Past performance is not a reliable indicator of future performance. The forecasts given above are predictive in character. Whilst every effort has been taken to ensure that the assumptions on which the forecasts are based arereasonable, the forecasts may be affected by incorrect assumptions or by known or unknown risks and uncertainties. The results ultimately achieved may differ substantially from these forecasts.
Australian Federal budget 2013: a preview
Budget in deficit, as revenue disappoints
The government late last year abandoned their commitmentto return the budget to surplus this financial year. Revenuecollections have surprised to the low side in 2012/13 and,accordingly, revenue prospects have been downgraded. SeeTable 1 for a summary of our figuring on the revenue numbers.With a significant downgrading of revenue for 2012/13 andbeyond, the budget is on current policy likely to remain in deficitacross the forecast period.Taxation receipts in 2012/13 are up on last year, withcollections for the initial eight months of the year up 7% on thecorresponding period a year earlier. However the rate of growthis less than the government expected, with growth forecast to be11% for the full year.The revenue shortfall in 2012/13 is judged by officials to bearound $12bn. Company tax revenues ($6.3bn), the mining tax($1.2bn) and the petroleum tax ($2bn) are the major sourcesof downside surprise. Company tax collections are likely to bebroadly unchanged from 2011/12, whereas the governmentforecast a rise of 9.4%, +$6.3bn. The mining tax was to raise$2bn, whereas an outcome of $0.8bn is now more likely.A lower starting point for revenue will flow through to the outyears. Although, the impact is likely to diminish somewhat fromaround 2014/15. By then, the AUD premium over the terms oftrade may have declined and tax loss offsets against companytax are likely to have decreased.Weaker economic growth prospects for next year will also reducerevenue collections. We anticipate that forecast nominal GDPgrowth for 2013/14 will be lowered by 0.75% (see discussionbelow). Applying a rule of thumb estimates the budget impactwill be $2bn in the initial year, rising to $5bn in 2014/15.Revenue numbers will also be impacted in 2015/16 and beyondby a downgrading of the projected price of carbon. Reportedly,officials will revise the price assumption for 2015/16 to $15 atonne, down from $29. Proceeds from the sale of carbon permitsare likely to be around half of the previously expected $6.7bn.Reportedly, taxation receipts across the four years to 2015/16will be some $60bn to $80bn less than expected in the budget,or alternatively, some $40bn to $60bn less than projected in theMid Year Economic & Fiscal Outlook (MYEFO.) On our figuring,revenue for the four years is $55bn lower than in MYEFO.There is also a delay in proceeds from the sale of digitalspectrum. MYEFO anticipated a $4bn boost in 2012/13.Proceeds, which are now more likely to be around $3bn, will bereceived in 2013/14.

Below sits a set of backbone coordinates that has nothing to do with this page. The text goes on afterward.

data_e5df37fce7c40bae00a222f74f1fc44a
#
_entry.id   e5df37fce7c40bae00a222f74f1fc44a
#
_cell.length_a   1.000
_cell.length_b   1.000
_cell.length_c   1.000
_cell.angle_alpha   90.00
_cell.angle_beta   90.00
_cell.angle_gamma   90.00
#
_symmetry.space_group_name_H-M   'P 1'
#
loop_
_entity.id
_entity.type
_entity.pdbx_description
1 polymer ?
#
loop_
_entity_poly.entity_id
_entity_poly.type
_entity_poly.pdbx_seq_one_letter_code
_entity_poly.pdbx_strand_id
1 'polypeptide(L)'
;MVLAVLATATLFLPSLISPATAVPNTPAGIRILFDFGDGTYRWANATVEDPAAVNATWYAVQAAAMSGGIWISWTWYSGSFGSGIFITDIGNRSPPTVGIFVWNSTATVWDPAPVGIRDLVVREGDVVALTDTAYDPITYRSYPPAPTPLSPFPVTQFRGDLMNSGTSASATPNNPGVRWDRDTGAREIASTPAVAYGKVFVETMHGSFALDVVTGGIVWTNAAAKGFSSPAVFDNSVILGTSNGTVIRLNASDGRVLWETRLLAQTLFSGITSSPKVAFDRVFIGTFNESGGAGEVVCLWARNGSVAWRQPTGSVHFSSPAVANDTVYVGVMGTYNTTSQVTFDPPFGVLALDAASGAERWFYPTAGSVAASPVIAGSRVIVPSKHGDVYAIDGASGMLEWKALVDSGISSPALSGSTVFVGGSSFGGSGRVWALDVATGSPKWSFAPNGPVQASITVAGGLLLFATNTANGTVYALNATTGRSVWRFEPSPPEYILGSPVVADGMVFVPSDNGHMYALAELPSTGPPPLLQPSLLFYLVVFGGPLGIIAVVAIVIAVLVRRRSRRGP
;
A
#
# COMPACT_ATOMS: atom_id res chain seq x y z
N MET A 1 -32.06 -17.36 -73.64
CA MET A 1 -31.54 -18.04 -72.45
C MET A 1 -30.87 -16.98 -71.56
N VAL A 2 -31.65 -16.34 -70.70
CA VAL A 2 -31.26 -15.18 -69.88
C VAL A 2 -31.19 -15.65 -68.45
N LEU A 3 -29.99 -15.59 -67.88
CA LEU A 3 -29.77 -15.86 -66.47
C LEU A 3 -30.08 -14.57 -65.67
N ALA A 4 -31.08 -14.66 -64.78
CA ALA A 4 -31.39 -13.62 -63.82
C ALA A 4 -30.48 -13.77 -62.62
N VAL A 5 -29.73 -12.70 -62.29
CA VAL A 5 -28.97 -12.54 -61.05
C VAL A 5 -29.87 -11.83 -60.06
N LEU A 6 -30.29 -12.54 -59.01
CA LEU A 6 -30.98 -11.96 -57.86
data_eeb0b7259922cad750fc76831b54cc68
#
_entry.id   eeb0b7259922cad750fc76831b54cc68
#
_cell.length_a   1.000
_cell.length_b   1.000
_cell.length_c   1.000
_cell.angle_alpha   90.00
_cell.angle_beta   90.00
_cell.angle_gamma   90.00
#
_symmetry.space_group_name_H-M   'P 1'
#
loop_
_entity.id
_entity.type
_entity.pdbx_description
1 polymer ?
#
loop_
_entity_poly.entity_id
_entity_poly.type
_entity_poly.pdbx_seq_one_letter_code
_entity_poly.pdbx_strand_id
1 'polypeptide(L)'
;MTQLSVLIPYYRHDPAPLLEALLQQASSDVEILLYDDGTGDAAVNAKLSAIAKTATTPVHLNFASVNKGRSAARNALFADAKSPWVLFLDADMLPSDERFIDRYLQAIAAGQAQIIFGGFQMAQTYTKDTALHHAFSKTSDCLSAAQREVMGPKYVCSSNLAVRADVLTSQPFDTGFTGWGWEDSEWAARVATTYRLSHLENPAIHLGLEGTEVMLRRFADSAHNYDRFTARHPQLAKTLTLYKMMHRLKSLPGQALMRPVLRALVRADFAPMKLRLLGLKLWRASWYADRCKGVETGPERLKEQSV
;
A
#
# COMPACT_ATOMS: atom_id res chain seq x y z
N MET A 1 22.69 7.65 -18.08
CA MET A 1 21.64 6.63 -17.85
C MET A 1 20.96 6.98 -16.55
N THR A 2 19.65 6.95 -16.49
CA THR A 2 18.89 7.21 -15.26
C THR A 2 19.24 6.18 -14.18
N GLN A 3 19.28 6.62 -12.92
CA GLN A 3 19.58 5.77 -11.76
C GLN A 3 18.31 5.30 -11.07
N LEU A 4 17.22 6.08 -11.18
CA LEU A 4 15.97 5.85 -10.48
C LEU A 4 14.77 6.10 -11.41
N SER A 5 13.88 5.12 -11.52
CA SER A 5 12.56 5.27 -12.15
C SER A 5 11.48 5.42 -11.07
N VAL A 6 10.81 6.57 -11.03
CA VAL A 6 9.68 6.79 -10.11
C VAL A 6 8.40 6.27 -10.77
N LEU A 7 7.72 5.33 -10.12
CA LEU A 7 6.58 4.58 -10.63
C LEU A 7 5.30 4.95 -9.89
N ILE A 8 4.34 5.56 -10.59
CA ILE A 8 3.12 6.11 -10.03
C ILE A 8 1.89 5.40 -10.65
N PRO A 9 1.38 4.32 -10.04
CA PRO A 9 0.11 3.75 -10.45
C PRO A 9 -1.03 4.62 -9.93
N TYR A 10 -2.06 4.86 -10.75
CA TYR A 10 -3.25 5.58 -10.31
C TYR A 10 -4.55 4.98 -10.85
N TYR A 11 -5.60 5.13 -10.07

Economic growth: downgraded